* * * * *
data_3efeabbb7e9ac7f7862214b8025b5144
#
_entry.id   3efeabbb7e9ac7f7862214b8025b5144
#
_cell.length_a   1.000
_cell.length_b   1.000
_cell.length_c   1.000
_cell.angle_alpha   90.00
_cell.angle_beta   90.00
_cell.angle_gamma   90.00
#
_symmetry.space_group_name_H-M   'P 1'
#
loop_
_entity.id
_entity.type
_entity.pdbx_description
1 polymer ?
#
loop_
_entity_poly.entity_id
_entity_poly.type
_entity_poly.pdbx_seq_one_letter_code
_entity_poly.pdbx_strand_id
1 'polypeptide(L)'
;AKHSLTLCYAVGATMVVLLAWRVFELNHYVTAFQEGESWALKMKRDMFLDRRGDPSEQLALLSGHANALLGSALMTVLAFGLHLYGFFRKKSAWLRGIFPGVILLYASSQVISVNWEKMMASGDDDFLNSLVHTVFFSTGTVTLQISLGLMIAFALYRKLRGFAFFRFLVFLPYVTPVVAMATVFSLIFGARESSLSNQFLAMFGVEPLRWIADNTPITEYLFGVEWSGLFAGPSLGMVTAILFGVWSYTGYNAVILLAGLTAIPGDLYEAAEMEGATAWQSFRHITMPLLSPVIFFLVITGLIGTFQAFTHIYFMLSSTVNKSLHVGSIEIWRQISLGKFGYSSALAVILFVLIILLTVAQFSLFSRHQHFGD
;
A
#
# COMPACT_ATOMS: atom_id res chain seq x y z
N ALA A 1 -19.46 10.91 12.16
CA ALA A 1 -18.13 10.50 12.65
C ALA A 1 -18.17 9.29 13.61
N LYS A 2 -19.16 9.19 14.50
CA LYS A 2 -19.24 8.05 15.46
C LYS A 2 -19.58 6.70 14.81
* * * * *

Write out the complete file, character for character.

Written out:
data_3efeabbb7e9ac7f7862214b8025b5144
#
_entry.id   3efeabbb7e9ac7f7862214b8025b5144
#
_cell.length_a   1.000
_cell.length_b   1.000
_cell.length_c   1.000
_cell.angle_alpha   90.00
_cell.angle_beta   90.00
_cell.angle_gamma   90.00
#
_symmetry.space_group_name_H-M   'P 1'
#
loop_
_entity.id
_entity.type
_entity.pdbx_description
1 polymer ?
#
loop_
_entity_poly.entity_id
_entity_poly.type
_entity_poly.pdbx_seq_one_letter_code
_entity_poly.pdbx_strand_id
1 'polypeptide(L)'
;AKHSLTLCYAVGATMVVLLAWRVFELNHYVTAFQEGESWALKMKRDMFLDRRGDPSEQLALLSGHANALLGSALMTVLAFGLHLYGFFRKKSAWLRGIFPGVILLYASSQVISVNWEKMMASGDDDFLNSLVHTVFFSTGTVTLQISLGLMIAFALYRKLRGFAFFRFLVFLPYVTPVVAMATVFSLIFGARESSLSNQFLAMFGVEPLRWIADNTPITEYLFGVEWSGLFAGPSLGMVTAILFGVWSYTGYNAVILLAGLTAIPGDLYEAAEMEGATAWQSFRHITMPLLSPVIFFLVITGLIGTFQAFTHIYFMLSSTVNKSLHVGSIEIWRQISLGKFGYSSALAVILFVLIILLTVAQFSLFSRHQHFGD
;
A
#
# COMPACT_ATOMS: atom_id res chain seq x y z
N ALA A 1 -19.46 10.91 12.16
CA ALA A 1 -18.13 10.50 12.65
C ALA A 1 -18.17 9.29 13.61
N LYS A 2 -19.16 9.19 14.50
CA LYS A 2 -19.24 8.05 15.46
C LYS A 2 -19.58 6.70 14.81